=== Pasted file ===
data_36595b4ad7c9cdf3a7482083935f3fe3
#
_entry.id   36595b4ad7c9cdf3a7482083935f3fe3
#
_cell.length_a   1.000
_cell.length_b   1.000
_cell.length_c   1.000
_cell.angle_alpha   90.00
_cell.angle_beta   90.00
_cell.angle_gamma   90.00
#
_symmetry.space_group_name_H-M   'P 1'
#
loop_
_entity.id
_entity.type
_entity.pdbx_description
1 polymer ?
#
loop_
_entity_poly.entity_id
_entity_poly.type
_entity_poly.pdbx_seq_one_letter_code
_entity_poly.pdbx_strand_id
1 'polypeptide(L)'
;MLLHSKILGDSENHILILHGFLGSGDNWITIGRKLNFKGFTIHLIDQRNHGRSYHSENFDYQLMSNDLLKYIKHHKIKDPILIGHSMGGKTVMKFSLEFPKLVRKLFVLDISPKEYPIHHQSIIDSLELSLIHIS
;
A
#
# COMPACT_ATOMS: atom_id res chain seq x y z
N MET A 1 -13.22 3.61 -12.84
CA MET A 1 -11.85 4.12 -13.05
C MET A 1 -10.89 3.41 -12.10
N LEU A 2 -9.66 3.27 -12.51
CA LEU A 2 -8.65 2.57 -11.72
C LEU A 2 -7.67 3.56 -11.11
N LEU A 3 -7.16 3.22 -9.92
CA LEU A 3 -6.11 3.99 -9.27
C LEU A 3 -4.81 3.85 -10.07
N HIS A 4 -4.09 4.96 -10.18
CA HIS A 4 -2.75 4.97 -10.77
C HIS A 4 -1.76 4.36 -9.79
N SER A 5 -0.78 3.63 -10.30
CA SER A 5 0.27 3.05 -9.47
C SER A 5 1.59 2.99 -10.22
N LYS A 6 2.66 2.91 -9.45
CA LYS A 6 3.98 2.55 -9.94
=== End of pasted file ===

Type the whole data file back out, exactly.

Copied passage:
data_36595b4ad7c9cdf3a7482083935f3fe3
#
_entry.id   36595b4ad7c9cdf3a7482083935f3fe3
#
_cell.length_a   1.000
_cell.length_b   1.000
_cell.length_c   1.000
_cell.angle_alpha   90.00
_cell.angle_beta   90.00
_cell.angle_gamma   90.00
#
_symmetry.space_group_name_H-M   'P 1'
#
loop_
_entity.id
_entity.type
_entity.pdbx_description
1 polymer ?
#
loop_
_entity_poly.entity_id
_entity_poly.type
_entity_poly.pdbx_seq_one_letter_code
_entity_poly.pdbx_strand_id
1 'polypeptide(L)'
;MLLHSKILGDSENHILILHGFLGSGDNWITIGRKLNFKGFTIHLIDQRNHGRSYHSENFDYQLMSNDLLKYIKHHKIKDPILIGHSMGGKTVMKFSLEFPKLVRKLFVLDISPKEYPIHHQSIIDSLELSLIHIS
;
A
#
# COMPACT_ATOMS: atom_id res chain seq x y z
N MET A 1 -13.22 3.61 -12.84
CA MET A 1 -11.85 4.12 -13.05
C MET A 1 -10.89 3.41 -12.10
N LEU A 2 -9.66 3.27 -12.51
CA LEU A 2 -8.65 2.57 -11.72
C LEU A 2 -7.67 3.56 -11.11
N LEU A 3 -7.16 3.22 -9.92
CA LEU A 3 -6.11 3.99 -9.27
C LEU A 3 -4.81 3.85 -10.07
N HIS A 4 -4.09 4.96 -10.18
CA HIS A 4 -2.75 4.97 -10.77
C HIS A 4 -1.76 4.36 -9.79
N SER A 5 -0.78 3.63 -10.30
CA SER A 5 0.27 3.05 -9.47
C SER A 5 1.59 2.99 -10.22
N LYS A 6 2.66 2.91 -9.45
CA LYS A 6 3.98 2.55 -9.94